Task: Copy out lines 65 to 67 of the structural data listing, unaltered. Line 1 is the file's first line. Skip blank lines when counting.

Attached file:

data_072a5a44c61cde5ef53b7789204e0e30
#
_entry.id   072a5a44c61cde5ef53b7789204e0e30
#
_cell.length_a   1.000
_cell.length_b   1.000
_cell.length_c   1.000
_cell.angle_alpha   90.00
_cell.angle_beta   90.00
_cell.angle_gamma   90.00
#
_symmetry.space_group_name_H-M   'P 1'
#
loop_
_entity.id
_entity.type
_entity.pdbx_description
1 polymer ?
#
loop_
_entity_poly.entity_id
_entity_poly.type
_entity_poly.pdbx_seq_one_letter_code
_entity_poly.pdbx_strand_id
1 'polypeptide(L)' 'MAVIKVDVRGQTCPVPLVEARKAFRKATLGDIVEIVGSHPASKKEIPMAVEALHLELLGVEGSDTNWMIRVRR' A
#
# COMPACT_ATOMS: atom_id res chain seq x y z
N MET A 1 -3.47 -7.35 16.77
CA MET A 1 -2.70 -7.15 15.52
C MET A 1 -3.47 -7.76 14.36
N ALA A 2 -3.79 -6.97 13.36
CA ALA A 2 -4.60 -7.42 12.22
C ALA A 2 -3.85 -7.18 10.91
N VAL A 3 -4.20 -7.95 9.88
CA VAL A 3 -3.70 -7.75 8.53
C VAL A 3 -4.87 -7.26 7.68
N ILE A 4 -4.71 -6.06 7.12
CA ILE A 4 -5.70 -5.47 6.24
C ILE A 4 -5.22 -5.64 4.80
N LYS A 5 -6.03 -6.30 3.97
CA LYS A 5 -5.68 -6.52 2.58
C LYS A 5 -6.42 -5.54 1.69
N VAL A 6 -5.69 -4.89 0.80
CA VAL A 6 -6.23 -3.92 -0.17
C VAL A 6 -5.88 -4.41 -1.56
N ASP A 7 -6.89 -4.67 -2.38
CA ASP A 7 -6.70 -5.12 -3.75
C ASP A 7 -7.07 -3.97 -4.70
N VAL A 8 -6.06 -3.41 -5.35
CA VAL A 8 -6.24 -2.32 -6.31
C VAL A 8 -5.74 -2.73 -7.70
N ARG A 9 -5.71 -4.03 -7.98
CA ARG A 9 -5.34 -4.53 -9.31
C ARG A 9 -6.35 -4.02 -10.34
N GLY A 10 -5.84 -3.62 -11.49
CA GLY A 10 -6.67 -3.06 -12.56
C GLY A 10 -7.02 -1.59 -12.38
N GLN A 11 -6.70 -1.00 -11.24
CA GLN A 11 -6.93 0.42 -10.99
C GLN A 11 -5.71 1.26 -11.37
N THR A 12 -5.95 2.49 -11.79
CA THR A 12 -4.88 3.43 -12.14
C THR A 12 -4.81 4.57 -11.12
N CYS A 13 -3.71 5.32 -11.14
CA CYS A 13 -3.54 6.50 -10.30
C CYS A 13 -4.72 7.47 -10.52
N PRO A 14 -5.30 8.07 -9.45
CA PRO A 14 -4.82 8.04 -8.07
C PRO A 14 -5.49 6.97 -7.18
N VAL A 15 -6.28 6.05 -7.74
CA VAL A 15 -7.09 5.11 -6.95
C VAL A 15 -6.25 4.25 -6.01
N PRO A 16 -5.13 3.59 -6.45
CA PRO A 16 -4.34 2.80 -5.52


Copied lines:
CA CYS A 13 -3.54 6.50 -10.30
C CYS A 13 -4.72 7.47 -10.52
N PRO A 14 -5.30 8.07 -9.45